Headline : The battlefield is everywhere in the digital age
Sub-headline: This new world order means China and Russia can subvert the west’s military strength
Note that the headline writers at The Financial Times are still in the thrall of Huntington’s paranoia of the Other that is the foundation of his ‘Clash’. And its myriad uses and its political permutations in the Western Imperial mind set, and its role in Anti-Terror rhetoric . The production of usable Western political propaganda, against the ever-present danger of that Other, is the paranoia of the The Cold War writ large, by the National Security state operative Samuel P. Huntington. To serve the demands of a Hegemon, in an advanced state of political collapse. Everyone is subject to suspicion!
Note that in The War on Terror and its various evolutions, Mr. Thornhill point of departure is the ‘The Northrop Grumman B-2 Spirit is a terrifying piece of military kit.’ What can ‘stealth bomber’ offer to a ‘war’ fought on the ground against Jihadists? It is a guerilla war and this weapon is simply a more sophisticated form of the drone: a weapon used to spread terror among various civilian populations, in the ‘West’s Thirty Years War’! Mr. Thornhill after this celebration of American technology, and its staggering costs, he points instead to Cyber Warfare as the challenge that faces ‘The West’.
The reader then ends up with the speculation of Mr. Thornhill :
Such murkiness is perfect for those keen to subvert the west’s military strength. China and Russia appear to understand this new world disorder far better than others — and are adept at turning the west’s own vulnerabilities against it.
Note the change of political scene from Russian revanchism in Crimea and Ukraine, or even the potential threat to its European neighbors. And the Chinese ‘territorial adventurism’ in The South China Sea, to the Cyber Warfare Front. The ‘as if’ here is that the ‘West’ ,defined as Europe and America, are somehow innocents in the Cyber Warfare game: recall Stuxnet?
Stuxnet is a malicious computer worm, first identified in 2010 but thought to be in development since at least 2005, that targets industrial computer systems and was responsible for causing substantial damage to Iran’s nuclear program. Although neither country has admitted responsibility, the worm is now generally acknowledged to be a jointly built American–Israeli cyberweapon.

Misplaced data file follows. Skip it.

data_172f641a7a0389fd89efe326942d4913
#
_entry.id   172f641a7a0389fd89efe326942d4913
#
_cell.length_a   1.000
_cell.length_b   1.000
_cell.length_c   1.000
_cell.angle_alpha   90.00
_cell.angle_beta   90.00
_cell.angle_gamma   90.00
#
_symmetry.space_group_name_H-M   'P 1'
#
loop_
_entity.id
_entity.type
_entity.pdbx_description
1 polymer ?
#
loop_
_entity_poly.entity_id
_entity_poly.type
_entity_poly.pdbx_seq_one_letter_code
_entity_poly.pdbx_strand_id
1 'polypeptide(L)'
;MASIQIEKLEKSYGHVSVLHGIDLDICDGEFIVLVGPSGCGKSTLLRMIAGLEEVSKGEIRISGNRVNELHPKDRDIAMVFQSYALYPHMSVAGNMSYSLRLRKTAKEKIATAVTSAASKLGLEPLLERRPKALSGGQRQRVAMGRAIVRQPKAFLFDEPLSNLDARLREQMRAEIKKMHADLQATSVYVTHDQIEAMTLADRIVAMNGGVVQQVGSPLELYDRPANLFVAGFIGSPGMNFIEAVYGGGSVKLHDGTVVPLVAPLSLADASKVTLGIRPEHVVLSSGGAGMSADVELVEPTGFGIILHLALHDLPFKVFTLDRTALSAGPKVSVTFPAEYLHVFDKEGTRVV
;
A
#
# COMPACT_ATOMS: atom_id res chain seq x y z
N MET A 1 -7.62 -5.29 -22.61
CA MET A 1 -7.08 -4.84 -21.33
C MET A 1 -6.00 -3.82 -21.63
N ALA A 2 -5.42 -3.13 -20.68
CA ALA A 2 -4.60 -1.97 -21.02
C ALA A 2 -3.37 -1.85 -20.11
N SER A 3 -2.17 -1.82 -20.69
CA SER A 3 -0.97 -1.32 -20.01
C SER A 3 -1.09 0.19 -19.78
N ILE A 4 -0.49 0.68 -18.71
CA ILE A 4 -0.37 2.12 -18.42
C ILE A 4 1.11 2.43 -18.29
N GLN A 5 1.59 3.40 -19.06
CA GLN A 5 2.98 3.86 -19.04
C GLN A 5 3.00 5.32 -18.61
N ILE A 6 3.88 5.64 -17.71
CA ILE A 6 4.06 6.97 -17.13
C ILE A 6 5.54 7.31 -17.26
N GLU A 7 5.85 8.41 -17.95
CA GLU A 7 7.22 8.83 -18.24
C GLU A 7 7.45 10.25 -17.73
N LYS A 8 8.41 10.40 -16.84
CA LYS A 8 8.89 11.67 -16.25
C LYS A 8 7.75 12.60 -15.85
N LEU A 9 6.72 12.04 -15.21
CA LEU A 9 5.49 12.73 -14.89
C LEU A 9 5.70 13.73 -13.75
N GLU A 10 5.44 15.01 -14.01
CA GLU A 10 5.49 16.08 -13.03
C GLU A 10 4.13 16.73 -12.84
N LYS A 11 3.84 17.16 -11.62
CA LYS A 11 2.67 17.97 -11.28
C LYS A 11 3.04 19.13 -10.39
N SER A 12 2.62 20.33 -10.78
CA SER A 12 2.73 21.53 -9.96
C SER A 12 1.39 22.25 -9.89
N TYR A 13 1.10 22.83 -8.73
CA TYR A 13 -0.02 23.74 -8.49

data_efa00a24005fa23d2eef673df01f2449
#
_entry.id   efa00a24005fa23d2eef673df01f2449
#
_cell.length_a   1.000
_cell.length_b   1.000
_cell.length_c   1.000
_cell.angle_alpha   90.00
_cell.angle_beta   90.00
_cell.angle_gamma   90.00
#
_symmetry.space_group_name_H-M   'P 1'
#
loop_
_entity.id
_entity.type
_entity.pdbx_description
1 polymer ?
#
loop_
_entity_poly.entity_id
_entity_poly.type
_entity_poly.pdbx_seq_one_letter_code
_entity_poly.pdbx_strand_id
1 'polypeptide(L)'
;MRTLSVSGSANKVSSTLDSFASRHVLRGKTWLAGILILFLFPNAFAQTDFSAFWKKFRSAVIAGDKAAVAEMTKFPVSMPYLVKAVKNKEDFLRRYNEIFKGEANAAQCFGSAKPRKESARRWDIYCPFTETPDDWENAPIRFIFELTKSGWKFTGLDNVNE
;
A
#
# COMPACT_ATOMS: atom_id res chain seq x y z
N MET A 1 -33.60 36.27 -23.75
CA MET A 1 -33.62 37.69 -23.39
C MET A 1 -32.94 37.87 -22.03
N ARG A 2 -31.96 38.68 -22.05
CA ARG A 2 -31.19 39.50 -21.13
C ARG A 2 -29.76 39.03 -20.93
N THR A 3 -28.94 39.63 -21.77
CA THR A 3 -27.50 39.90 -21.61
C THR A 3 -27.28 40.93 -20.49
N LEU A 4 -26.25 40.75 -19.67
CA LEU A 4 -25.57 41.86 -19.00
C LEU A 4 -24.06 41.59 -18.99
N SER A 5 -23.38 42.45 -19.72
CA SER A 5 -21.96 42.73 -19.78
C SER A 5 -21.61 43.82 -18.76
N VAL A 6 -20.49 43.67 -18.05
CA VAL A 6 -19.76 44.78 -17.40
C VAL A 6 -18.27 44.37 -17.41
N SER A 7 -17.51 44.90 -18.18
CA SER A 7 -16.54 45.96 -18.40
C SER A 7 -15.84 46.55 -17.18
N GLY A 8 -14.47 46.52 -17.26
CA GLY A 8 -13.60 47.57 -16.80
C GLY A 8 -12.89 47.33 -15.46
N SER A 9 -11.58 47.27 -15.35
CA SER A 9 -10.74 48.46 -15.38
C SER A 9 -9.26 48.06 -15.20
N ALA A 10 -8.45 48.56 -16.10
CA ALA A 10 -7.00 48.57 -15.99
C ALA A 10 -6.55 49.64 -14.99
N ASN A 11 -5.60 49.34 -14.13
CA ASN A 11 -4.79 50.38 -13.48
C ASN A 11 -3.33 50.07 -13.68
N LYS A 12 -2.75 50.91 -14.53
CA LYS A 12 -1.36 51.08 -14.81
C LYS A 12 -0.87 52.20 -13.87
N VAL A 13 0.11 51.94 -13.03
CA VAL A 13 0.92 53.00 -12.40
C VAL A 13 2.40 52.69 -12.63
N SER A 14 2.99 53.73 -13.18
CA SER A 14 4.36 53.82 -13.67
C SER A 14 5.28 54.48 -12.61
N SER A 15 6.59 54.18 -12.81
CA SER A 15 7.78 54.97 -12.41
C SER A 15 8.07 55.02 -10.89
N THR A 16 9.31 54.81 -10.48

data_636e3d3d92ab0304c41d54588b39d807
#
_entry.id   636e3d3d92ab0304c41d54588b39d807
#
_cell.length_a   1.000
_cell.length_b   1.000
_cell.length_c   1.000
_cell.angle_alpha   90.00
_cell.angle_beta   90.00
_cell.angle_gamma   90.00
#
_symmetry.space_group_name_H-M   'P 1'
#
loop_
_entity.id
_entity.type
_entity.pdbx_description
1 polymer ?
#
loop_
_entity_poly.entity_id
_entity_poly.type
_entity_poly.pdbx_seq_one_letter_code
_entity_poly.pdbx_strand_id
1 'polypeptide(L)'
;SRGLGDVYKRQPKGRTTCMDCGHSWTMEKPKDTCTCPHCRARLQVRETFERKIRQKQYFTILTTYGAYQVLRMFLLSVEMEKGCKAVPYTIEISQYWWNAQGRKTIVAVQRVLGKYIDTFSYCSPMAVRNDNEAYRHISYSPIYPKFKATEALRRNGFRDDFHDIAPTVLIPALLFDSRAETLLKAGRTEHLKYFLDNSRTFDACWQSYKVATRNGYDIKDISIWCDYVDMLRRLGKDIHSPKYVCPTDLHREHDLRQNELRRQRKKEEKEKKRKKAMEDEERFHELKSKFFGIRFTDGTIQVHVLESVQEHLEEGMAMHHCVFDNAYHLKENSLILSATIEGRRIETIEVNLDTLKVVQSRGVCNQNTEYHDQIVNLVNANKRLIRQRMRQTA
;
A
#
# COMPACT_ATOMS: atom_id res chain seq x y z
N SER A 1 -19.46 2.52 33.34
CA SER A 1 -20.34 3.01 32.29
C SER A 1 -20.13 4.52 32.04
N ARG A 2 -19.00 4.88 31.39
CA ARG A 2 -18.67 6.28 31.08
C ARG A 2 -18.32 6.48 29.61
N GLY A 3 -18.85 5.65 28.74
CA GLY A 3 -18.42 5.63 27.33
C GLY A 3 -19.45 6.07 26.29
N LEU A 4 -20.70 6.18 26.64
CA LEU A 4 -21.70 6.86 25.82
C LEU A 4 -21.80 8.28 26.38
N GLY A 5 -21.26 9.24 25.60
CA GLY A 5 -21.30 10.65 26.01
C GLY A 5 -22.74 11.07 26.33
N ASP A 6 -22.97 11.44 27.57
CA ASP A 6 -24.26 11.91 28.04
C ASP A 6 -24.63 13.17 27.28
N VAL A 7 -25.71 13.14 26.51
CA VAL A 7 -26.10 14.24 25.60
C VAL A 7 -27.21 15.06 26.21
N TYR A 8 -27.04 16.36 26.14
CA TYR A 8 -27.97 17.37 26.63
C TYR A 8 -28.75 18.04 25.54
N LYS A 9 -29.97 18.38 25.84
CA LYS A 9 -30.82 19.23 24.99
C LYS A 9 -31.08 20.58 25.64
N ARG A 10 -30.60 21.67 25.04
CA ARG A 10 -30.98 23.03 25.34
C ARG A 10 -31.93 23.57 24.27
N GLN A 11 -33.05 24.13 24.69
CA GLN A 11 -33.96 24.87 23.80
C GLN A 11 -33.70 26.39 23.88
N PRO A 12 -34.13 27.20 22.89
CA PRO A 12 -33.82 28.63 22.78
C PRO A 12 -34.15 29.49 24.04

Or the less sophisticated policy of the murdering of Iranian scientists by Mossad?
Four Iranian nuclear scientists—Masoud Alimohammadi, Majid Shahriari, Darioush Rezaeinejad and Mostafa Ahmadi Roshan—were assassinated between 2010 and 2012. Another scientist, Fereydoon Abbasi, was wounded in an attempted murder. Two of the killings were carried out with magnetic bombs attached to the targets’ cars; Darioush Rezaeinejad was shot dead, and Masoud Alimohammadi was killed in a motorcycle-bomb explosion. The Iranian government accused Israel of complicity in the killings. In 2011 and 2012, Iranian authorities arrested a number of Iranians alleged to have carried out the assassination campaign on behalf of Mossad (the Israeli intelligence service). Western intelligence services and U.S officials reportedly confirmed the Israeli connection. In June 2012, the Iranian government was confident that it had arrested all the assassins.
Israel has neither confirmed nor denied its involvement, but Israeli defence minister Moshe Ya’alon said: “We will act in any way and are not willing to tolerate a nuclear-armed Iran. We prefer that this be done by means of sanctions, but in the end, Israel should be able to defend itself.” The assassination campaign was reportedly terminated in 2013 following diplomatic pressure from the United States, which was attempting to negotiate restrictions on Iran’s nuclear activities.